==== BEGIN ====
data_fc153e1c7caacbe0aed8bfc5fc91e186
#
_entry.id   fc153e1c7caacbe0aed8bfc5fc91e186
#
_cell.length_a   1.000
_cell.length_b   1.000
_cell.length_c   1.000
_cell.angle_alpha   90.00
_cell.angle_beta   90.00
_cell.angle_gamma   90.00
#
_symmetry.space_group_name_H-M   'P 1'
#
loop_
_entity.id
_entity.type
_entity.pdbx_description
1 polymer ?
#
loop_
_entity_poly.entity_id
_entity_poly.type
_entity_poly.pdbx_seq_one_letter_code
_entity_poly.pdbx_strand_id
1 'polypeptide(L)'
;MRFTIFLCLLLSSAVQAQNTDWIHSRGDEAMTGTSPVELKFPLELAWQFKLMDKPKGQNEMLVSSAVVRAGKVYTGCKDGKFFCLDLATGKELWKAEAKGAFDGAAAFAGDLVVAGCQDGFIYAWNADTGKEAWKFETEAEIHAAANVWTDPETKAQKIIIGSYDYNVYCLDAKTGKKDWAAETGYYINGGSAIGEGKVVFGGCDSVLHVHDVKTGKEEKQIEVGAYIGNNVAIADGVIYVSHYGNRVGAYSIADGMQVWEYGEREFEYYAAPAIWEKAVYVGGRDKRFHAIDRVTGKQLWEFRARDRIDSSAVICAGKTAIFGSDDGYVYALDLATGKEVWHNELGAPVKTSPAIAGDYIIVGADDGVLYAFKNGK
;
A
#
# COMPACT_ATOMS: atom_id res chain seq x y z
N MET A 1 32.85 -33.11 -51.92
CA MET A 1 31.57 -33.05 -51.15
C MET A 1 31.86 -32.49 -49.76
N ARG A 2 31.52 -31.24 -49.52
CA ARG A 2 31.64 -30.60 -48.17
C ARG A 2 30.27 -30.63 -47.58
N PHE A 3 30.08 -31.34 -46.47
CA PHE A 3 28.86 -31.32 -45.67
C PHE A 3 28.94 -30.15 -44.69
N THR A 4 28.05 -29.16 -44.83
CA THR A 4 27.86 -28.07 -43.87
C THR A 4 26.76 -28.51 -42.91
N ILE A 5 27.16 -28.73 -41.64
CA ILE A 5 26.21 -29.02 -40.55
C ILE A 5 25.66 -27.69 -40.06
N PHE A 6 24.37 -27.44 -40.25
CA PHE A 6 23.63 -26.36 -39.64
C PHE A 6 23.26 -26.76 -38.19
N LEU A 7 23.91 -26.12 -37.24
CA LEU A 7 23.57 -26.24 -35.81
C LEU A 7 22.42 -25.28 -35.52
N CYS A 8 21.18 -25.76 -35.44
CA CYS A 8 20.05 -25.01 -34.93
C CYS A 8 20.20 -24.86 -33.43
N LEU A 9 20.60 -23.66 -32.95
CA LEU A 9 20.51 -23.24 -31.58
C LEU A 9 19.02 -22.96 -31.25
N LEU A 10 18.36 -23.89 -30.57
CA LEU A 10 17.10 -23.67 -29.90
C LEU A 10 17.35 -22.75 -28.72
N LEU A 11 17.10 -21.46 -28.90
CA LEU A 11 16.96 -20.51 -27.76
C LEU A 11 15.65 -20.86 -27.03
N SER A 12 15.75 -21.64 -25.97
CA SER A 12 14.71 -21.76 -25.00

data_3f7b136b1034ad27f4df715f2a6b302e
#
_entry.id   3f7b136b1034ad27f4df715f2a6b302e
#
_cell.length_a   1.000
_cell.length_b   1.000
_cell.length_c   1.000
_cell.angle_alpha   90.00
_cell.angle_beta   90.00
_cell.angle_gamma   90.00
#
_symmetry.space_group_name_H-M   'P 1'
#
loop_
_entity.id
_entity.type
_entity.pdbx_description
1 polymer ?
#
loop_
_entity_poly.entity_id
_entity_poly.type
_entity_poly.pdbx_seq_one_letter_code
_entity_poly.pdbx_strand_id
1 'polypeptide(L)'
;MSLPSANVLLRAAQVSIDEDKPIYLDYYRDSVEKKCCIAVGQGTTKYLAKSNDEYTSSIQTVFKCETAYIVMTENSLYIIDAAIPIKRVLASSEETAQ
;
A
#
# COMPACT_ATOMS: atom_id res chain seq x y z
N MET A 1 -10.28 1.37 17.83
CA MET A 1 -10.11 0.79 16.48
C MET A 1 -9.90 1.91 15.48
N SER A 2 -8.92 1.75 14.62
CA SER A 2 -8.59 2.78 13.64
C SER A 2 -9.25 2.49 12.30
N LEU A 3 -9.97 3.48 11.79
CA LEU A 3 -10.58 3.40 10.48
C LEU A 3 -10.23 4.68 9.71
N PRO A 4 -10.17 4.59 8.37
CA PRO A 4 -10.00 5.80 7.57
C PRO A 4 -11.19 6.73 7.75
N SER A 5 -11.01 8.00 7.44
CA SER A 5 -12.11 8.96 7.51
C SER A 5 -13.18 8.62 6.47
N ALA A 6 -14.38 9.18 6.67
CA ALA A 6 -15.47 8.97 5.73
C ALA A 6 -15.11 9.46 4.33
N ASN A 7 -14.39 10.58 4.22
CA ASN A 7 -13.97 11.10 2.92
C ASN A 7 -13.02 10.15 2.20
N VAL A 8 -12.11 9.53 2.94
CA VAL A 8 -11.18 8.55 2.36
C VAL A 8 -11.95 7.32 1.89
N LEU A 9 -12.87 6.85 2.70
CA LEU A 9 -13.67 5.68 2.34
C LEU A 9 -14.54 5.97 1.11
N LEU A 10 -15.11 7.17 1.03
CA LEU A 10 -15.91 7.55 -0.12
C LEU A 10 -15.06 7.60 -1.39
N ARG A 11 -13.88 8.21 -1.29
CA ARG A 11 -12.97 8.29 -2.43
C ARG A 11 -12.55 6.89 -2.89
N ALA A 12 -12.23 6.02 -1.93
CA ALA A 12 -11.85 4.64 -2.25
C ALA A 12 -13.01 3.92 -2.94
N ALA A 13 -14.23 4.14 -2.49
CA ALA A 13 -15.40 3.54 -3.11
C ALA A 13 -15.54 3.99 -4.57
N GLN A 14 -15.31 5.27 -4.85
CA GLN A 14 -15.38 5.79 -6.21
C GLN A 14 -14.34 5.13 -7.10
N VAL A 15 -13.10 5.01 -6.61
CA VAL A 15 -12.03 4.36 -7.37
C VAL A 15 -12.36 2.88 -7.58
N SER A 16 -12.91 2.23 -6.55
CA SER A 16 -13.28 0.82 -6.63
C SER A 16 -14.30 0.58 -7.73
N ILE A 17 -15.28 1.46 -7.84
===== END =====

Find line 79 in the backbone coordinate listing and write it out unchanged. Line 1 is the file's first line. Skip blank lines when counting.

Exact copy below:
loop_